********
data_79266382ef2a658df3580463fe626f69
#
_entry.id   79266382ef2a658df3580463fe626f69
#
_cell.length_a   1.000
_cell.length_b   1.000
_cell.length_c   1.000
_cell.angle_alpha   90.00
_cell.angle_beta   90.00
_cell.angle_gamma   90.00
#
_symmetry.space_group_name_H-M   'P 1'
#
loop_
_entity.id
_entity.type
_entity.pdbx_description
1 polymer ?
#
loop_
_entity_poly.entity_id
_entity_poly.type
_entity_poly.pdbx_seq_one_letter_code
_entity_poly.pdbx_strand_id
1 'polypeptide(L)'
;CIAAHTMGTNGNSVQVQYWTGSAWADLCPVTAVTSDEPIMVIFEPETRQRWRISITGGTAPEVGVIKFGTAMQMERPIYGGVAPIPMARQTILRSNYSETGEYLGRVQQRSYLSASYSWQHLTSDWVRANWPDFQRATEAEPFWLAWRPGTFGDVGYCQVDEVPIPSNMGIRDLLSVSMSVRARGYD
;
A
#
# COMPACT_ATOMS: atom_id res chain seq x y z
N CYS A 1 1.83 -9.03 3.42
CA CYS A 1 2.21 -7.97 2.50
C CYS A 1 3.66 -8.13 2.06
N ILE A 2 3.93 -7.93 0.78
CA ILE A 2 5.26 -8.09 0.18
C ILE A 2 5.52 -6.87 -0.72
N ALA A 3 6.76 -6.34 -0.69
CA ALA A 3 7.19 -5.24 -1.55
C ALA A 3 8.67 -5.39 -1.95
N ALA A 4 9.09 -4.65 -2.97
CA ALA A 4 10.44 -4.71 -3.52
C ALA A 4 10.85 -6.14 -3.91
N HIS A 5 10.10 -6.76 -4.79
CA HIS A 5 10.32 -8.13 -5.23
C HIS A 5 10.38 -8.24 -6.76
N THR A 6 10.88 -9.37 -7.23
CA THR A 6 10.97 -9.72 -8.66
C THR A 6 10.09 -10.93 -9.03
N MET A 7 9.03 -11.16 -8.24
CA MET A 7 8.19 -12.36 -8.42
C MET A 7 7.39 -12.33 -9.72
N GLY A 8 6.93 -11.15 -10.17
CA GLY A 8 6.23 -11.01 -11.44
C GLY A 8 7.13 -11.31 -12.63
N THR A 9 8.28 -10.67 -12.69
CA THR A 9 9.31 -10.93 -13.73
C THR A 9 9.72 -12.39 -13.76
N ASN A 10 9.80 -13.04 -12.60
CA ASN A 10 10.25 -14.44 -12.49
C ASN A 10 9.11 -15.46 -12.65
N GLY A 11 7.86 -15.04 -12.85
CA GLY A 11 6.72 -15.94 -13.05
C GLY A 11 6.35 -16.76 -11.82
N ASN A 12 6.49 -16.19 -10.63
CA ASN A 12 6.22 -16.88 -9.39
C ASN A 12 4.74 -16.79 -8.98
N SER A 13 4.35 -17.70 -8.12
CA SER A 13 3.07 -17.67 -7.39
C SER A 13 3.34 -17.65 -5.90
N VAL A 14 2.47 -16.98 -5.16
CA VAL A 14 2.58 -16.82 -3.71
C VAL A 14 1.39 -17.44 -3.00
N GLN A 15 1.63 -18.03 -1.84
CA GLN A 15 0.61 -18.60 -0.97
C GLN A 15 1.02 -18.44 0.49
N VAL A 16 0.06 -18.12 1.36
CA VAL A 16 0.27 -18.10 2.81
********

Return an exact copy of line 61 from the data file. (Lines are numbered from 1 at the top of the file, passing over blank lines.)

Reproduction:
N GLY A 11 7.86 -15.04 -12.85